Dante’s Inferno: What the Hell is all About!

We can thank Dante’s Inferno for those horrific dreams of burning in purgatory.

Yes, this was first published over 400 years ago, yet, it remains relevant today in all of our media. If Hell appears in a movie, book, TV show, or cartoon, it’s going to drawn from Dante. If you haven’t read THE DIVINE COMEDY yet, then you must. Whether or not you are Christian, you will find some of the most indelible images in the history of literature, as well as a book of redemptive philosophy the likes of which are rarely matched. Also, it’s just great poetry. Seek it out.

Also, Horror fans seem to be less prejudiced when it comes to old or ancient literature. Sure, we all like to stay abreast of Stephen King, Clive Barker, or any number of great living horror authors, but I know of no horror fan who hasn’t read Bram Stoker’s DRACULA, Mary Shelley’s FRANKENSTEIN, Milton’s PARADISE LOST, Henry James’ THE TURN OF THE SCREW, or Robert Louis Stevenson’s THE STRANGE CASE OF DR. JEKYLL AND MR. HYDE. And, yes, no horror fan alive isn’t intimately familiar with the various mythic works of H.P. Lovecraft, or the poetry of Edgar Allan Poe.

If you are enjoying this article, we have more great literary content on The Ritual Blog here.

There are a few notable details, however, that we would do well to remember when thinking about Hell. First of all, you don’t necessarily have to be dead to go to Hell. In Dante’s visions, he sees people he knows to be alive already languishing in certain Hell circles. Their bad habits on Earth are already torturing their souls. This means that, even though they are in Hell, they are still perhaps poised for redemption.

dante's inferno
Dante’s Inferno still influences our perceptions of hell, to this day!

And OH, the tortures Dante cooked up for these people in the eighth circle of Dante’s Inferno! Some of the liars are eternally forced to fight among themselves, punching and kicking and biting for as long as they are lost in their own interests. People have their heads forced down into rock tubes where they are blind and eternally bent. Others are blinded, and also forced to walk backwards eternally.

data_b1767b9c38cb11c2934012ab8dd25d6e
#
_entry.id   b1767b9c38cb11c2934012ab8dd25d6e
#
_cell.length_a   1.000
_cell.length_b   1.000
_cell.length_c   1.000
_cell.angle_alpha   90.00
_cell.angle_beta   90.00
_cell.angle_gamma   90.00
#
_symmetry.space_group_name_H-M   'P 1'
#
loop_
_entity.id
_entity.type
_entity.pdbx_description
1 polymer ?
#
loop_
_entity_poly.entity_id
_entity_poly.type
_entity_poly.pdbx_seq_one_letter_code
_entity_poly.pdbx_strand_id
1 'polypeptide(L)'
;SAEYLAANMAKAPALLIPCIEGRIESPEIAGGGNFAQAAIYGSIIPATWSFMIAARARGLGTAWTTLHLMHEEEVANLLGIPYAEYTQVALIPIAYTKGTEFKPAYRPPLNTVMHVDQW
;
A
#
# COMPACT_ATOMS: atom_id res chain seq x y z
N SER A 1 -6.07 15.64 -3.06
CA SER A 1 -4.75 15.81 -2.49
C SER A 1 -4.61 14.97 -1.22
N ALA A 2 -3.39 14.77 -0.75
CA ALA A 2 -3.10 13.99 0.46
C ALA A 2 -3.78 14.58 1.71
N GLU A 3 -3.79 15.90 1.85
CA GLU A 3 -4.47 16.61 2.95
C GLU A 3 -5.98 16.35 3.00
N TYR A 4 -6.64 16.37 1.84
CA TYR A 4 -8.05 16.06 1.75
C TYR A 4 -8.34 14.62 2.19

Evil clawed demons called Malabranche tear apart corrupt politicians. Hypocrites wear lead robes and are forced to march. Thieves are eaten alive by serpents. Most notably, some lost souls are in a state of eternal immolation, invisible because of the flames. The notion of Hell being a fiery place likely comes from this very punishment. Yes, demons rend people with swords, and people are forced to live with the symptoms of all the worst diseases. Hey, it’s Hell. Things aren’t supposed to be rosy.

If you are enjoying this article, we have more great literary content on The Ritual Blog here.

Unlike the epic poems of Homer and Virgil, which told the great stories of their people’s history, Dante’s The Divine Comedy is a somewhat autobiographical work, set at the time in which he lived and peopled with contemporary figures. Dante’s Divine Comedy, a landmark in Italian literature and among the greatest works of all medieval European literature, is a profound Christian vision of humankind’s temporal and eternal destiny. It follow’s Dante’s own allegorical journey through Hell (Inferno), Purgatory (Purgatorio), and Paradise (Paradiso). Guided at first by the character of Virgil, and later by his beloved Beatrice, Dante wrote of his own path to salvation, offering philosophical and moral judgments along the way.

The author of La Commedia (The Divine Comedy), considered a masterwork of world literature, Dante Alighieri was born Durante Alighieri in Florence, Italy, in 1265, to a notable family of modest means. His mother died when he was seven years old, and his father remarried, having two more children.

Processing…
Success! You're on the list.

Monster Monday or Monday Motivation?

The week has just begun – it’s Monday, get out there and terrorize that village… err, attack that work project with the tenacity of a laboratory engineered superhuman.

Henry James – “Of Course I Was Under the Spell”

Henry James was an American novelist and, as a naturalized English citizen from 1915, a great figure in the transatlantic culture. His fundamental theme was the innocence and exuberance of the New World in clash with the corruption and wisdom of the Old, as illustrated in such works as Daisy Miller (1879), The Portrait of a Lady (1881), The Bostonians (1886), and The Ambassadors (1903).

“Of course I was under the spell, and the wonderful part is that, even at the time, I perfectly knew I was. But I gave myself up to it; it was an antidote to any pain, and I had more pains than one.”

The Turn of the Screw by Henry James, born on this day, April 15, 1843.
Henry James
Henry James Horror writer. Used for mind on fire books.

Although his work did not gain much recognition during his lifetime, Henry James now has a standing amongst the most significant writers of the nineteenth century realism. The Portrait of a Lady and Daisy Miller are his most widely read and best known works. Henry’s critique, short stories and novels are heavily influenced by European history and culture. His interest in Europe’s upper class and their formal traditions is evident in his writing. Henry’s engaging stories of Americans exploring the prim and proper lifestyle of the Europeans have gained him immense popularity. James has to his credit 22 novels, more than a hundred short stories, autobiographical works, several plays and critical essays.

Henry James, OM, son of theologian Henry James Sr., brother of the philosopher and psychologist William James and diarist Alice James, was an American-born author, one of the founders and leaders of a school of realism in fiction. He spent much of his life in England and became a British subject shortly before his death.

If you are enjoying this Horror writer feature, we have more great Literary content on The Ritual Blog here.